Hold down the ALT key and then type 0147 for the first single quotation mark and ALT followed by 0148 for the last single quotation mark.
The only way around this is to press the "entry" key (which does not type the first quotation mark), then the space bar (which causes the first quotation mark to appear), then type the word, then press the "entry" key, then the space bar (which causes the second quotation mark to appear), then press the space bar... This can get very tedious. However, there is a short cut for this problem - the inverted commas key! It's called "comma" on some keyboards and "inverted commas" on others.
This key is usually found at the top left of the keyboard next to the semicolon key. Sometimes it is called the "quotation" key because it can be used to add quotation marks to your text too. But that's not its only purpose - the inverted commas key is used to start and end strings in many programs. So if you are working with code in one of these programs, don't forget about this key!
There are two ways to use this key: with your index finger or your middle finger. They both work but the index finger is more convenient since you don't have to move your hand from the home row. However, if you tend to press hard when typing, then using the middle finger might be better for you. You should also decide how you want to type them before you start - either individually or as a group.
First and foremost, select whether to use double or single quotation marks for the first quote. If you use single quotation marks for a quote within a quote, use double quotation marks. If you use double quotation marks, then a quote within a quote should be in single quotation quotes.
Next, decide how far you want the inside joke to go. If you want to include multiple sentences with inverted commas, do so without stopping after each sentence. As long as the entire quoted phrase is used, it will be marked correctly.
In addition, there are two types of inverted commas: single and double. The single type is used when you want to include one word that is surrounded by quotation marks. For example, "the quick brown fox" uses a single inverse comma because "quick" and "brown" are both single words. A double inverse comma would surround two words that don't need to be separated by whitespace-for example, "a dog's life" and "one fish, two fish..." Use this rule when you want to avoid separating words that should be together.
Finally, if you're using an inverse comma in a sentence, make sure the sentence makes sense otherwise you might end up with a typo. For example, if I wrote "I like dogs but not cats," that would be incorrect because "but" doesn't belong here.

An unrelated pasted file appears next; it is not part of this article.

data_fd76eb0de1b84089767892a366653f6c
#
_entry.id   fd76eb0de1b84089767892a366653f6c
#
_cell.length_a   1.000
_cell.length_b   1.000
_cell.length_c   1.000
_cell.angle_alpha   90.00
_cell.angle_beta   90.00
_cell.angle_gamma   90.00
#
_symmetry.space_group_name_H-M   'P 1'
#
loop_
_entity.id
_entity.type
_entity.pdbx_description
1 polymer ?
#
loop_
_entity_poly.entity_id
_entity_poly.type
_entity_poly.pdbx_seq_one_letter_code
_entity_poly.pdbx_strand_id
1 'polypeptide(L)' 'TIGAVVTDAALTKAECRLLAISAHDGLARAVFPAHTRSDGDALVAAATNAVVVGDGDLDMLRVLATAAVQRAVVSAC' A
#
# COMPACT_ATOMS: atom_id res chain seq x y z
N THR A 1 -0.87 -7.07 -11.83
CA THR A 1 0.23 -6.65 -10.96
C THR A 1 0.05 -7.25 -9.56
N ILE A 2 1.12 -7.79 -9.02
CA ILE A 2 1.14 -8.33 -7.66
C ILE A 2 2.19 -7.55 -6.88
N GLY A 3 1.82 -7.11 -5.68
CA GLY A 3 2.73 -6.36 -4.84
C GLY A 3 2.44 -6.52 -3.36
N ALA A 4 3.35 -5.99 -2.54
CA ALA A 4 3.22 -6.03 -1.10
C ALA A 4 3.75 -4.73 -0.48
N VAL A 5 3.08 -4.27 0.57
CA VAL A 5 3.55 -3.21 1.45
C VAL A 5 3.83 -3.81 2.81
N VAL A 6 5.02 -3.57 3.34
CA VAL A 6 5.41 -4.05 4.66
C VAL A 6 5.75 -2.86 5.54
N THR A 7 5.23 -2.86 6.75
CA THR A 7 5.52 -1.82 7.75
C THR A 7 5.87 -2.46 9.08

The usage of quotation marks, sometimes called inverted commas, is very slightly complicated by the fact that there are two types: single quotes (') and double quotes (""). (""). They are used to enclose text or phrases that should be interpreted differently when they are read aloud than when they are typed on a keyboard. For example, if you were to type the phrase "this is a special character," using single quotes, it would appear as "this is a special character" when you print out the document or post it online. But if you replaced the single quotes with double quotes, the phrase "this is a special character" would then look like this:"this is a special character".
" (newline) and "\t" (tab) are used to include new characters in the string.
When a quotation is included within another quotation or in a direct quote, single inverted commas (') are commonly used. These replace normal commas because they look better aligned with the surrounding text.
Here are some examples of possible combinations:
Hold down the Alt key on your keyboard (it's generally at the bottom, next to the spacebar). While holding, enter the numerals 168 to create an upside-down question mark. Alternately, use Alt + 1 + 1 or Alt + 6824. Release all keys while typing.
Follow Hart's criteria for quote marks and punctuation placement. Put the punctuation before the closing inverted commas if an excerpt concludes with a full stop or question mark. Otherwise, place it after the opening pair of quotes marks.